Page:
Frontal Brain Dysfunction in Alcoholism with and without Antisocial Personality Disorder
Valmas, Mary M.
Sawyer, Kayle S.
Kirkley, Shalene M.
Gansler, David A.
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Citation (published version)Oscar-Berman, Marlene, Mary M Valmas, Kayle S Sawyer, Shalene M Kirkley, David A Gansler, Diane Merritt, Ashley Couture. "Frontal brain dysfunction in alcoholism with and without antisocial personality disorder" Neuropsychiatric Disease and Treatment 5: 309-326. (2009)
Alcoholism and antisocial personality disorder (ASPD) often are comorbid conditions. Alcoholics, as well as nonalcoholic individuals with ASPD, exhibit behaviors associated with prefrontal brain dysfunction such as increased impulsivity and emotional dysregulation. These behaviors can influence drinking motives and patterns of consumption. Because few studies have investigated the combined association between ASPD and alcoholism on neuropsychological functioning, this study examined the influence of ASPD symptoms and alcoholism on tests sensitive to frontal brain deficits. The participants were 345 men and women. Of them, 144 were abstinent alcoholics (66 with ASPD symptoms), and 201 were nonalcoholic control participants (24 with ASPD symptoms). Performances among the groups were examined with Trails A and B tests, the Wisconsin Card Sorting Test, the Controlled Oral Word Association Test, the Ruff Figural Fluency Test, and Performance subtests of the Wechsler Adult Intelligence Scale. Measures of affect also were obtained. Multiple regression analyses showed that alcoholism, specific drinking variables (amount and duration of heavy drinking), and ASPD were significant predictors of frontal system and affective abnormalities. These effects were different for men and women. The findings suggested that the combination of alcoholism and ASPD leads to greater deficits than the sum of each.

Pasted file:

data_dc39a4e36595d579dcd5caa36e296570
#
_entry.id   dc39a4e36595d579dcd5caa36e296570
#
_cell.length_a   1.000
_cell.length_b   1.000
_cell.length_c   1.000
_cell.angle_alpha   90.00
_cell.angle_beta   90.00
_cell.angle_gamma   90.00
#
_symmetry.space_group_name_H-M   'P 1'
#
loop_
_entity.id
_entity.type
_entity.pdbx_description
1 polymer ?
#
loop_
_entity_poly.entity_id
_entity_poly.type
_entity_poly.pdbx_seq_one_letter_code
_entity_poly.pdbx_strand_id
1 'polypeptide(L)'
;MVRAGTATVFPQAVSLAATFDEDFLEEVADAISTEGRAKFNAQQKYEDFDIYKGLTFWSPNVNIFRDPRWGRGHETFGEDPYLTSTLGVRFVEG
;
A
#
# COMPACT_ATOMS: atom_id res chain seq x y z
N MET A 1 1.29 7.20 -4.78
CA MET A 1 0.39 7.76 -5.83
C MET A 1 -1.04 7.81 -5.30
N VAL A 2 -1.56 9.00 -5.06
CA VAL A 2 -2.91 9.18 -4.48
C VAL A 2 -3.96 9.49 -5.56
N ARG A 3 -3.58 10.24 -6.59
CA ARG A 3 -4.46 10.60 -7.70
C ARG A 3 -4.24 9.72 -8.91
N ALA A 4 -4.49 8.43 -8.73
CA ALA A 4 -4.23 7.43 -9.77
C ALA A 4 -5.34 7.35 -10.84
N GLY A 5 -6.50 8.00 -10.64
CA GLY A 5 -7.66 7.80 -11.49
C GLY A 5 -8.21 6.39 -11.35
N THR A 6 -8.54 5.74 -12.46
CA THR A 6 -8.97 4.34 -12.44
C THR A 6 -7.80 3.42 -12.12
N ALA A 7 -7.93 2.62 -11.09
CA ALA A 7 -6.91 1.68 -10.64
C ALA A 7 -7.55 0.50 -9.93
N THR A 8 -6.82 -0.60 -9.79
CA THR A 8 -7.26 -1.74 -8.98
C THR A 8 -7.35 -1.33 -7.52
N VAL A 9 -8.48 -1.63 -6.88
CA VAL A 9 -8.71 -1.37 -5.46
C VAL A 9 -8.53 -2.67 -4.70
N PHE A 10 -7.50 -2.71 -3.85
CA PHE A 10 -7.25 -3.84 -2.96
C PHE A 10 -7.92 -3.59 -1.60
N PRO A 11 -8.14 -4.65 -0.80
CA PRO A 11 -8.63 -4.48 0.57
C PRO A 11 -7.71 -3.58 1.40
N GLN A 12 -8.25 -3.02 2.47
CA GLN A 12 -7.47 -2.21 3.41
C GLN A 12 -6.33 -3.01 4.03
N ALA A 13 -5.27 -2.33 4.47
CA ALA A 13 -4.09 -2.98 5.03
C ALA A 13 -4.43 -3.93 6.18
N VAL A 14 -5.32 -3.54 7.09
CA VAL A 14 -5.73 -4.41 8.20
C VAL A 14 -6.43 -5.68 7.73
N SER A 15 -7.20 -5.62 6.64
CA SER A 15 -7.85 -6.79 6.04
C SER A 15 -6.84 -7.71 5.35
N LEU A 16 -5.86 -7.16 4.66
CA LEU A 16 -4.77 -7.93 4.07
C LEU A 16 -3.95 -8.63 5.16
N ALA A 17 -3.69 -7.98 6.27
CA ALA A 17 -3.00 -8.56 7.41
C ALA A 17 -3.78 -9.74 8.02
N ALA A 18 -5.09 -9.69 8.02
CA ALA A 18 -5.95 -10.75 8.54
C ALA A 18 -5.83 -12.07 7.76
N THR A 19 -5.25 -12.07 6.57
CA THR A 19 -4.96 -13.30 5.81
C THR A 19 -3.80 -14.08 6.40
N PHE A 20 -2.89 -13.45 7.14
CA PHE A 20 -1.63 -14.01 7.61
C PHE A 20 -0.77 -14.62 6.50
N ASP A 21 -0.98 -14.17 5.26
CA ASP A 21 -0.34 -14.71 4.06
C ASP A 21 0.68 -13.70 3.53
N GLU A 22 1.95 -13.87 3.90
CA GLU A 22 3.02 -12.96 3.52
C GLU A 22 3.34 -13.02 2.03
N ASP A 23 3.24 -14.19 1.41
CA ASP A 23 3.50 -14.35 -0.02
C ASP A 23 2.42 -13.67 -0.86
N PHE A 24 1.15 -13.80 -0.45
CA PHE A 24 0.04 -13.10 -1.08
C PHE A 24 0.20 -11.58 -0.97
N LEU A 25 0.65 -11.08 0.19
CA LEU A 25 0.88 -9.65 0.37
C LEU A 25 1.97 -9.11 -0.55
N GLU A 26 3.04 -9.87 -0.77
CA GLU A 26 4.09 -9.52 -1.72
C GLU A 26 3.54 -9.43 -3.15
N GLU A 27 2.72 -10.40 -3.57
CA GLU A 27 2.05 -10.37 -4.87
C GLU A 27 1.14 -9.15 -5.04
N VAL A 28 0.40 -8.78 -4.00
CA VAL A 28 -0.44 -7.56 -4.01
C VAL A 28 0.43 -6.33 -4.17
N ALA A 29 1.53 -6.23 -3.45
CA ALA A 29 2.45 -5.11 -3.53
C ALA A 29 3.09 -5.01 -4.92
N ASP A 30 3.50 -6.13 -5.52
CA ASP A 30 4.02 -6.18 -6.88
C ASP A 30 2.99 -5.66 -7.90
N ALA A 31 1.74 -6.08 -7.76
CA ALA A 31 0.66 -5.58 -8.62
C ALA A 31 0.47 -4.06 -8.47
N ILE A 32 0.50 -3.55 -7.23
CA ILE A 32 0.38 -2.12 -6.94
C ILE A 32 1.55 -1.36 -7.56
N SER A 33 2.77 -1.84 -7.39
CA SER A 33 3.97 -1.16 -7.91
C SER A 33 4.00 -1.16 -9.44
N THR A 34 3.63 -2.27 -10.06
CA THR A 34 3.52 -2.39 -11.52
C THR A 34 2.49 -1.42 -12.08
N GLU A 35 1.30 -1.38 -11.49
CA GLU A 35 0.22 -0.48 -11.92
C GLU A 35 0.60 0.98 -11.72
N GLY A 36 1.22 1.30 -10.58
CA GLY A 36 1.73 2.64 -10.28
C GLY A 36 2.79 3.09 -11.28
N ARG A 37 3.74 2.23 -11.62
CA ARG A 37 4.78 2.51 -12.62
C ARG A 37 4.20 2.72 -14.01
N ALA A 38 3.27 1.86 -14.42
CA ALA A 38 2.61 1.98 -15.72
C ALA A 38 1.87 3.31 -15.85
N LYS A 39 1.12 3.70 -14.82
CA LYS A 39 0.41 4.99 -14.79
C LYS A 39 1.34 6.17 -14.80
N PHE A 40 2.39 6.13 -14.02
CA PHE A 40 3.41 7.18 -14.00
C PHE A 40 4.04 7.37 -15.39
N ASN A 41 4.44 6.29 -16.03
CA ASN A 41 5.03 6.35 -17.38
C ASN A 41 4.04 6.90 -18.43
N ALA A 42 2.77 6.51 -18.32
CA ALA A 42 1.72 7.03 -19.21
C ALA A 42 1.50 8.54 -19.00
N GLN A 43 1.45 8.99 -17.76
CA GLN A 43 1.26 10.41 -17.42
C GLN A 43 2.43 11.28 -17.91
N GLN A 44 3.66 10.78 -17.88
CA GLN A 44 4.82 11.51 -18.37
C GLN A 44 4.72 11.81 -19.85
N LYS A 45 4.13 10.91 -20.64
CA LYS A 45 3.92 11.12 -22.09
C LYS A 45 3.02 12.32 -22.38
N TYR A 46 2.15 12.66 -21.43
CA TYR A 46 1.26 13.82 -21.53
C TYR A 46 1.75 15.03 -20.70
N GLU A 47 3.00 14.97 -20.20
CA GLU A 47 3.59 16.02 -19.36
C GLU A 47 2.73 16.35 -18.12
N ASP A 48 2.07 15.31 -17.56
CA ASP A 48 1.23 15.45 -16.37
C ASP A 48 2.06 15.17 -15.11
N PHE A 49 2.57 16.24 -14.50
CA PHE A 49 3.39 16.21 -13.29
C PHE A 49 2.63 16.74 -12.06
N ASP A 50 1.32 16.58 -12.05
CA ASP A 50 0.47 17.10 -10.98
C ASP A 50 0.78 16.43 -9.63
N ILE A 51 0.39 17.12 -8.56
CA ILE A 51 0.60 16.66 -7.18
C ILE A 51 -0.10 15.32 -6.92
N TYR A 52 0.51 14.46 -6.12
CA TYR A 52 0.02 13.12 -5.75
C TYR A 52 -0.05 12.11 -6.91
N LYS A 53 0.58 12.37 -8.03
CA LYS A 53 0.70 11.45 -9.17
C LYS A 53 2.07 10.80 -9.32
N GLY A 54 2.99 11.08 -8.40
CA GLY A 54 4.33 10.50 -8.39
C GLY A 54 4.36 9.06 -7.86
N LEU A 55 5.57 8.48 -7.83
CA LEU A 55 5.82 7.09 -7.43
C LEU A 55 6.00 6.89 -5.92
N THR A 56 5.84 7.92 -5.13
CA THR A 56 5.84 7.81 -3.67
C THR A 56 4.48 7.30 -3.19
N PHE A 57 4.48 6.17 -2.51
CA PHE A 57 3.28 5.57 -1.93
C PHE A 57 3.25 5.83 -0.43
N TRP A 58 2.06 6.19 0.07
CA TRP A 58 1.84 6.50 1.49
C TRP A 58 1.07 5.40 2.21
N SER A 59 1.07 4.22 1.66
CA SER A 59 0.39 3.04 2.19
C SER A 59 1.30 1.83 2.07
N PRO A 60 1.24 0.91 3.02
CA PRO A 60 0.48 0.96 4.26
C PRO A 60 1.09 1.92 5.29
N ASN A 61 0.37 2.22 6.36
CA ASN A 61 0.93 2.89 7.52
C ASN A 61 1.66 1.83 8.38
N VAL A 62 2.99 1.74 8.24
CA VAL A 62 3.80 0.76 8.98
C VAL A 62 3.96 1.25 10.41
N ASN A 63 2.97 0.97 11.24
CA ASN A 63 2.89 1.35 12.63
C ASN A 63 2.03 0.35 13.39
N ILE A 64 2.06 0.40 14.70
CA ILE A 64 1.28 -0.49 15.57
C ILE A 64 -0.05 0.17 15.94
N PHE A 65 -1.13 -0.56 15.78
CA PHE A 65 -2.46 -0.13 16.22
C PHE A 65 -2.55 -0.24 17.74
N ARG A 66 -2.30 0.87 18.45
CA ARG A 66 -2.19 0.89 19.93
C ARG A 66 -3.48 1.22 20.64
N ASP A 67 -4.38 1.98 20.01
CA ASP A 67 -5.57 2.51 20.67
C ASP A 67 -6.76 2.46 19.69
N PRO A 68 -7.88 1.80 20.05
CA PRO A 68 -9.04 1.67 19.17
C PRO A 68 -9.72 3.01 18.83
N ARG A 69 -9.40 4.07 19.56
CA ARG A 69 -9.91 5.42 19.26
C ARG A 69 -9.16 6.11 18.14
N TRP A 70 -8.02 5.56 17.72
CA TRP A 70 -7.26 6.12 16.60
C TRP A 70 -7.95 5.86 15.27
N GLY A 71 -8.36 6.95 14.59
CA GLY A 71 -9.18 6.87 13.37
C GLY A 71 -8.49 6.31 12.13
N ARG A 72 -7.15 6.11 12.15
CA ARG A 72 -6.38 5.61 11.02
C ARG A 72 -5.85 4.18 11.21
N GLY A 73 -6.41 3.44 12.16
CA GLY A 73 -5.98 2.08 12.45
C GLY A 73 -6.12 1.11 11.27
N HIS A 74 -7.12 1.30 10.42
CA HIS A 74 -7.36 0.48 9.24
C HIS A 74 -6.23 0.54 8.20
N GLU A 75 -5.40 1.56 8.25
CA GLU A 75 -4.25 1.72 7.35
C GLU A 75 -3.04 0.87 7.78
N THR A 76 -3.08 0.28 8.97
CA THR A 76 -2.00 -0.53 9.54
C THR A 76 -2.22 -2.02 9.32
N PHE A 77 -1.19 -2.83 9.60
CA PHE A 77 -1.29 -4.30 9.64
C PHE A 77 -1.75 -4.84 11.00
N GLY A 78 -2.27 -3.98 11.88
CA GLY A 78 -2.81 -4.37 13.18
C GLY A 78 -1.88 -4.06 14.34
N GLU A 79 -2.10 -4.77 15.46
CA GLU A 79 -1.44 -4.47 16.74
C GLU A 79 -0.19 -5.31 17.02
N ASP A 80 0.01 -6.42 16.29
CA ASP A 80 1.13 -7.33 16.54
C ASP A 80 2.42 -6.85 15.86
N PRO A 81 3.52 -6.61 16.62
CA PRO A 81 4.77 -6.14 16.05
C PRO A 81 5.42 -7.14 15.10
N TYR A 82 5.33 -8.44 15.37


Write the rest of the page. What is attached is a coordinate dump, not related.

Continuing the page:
RightsCopyright 2009 Oscar-Berman et al, publisher and licensee Dove Medical Press Ltd.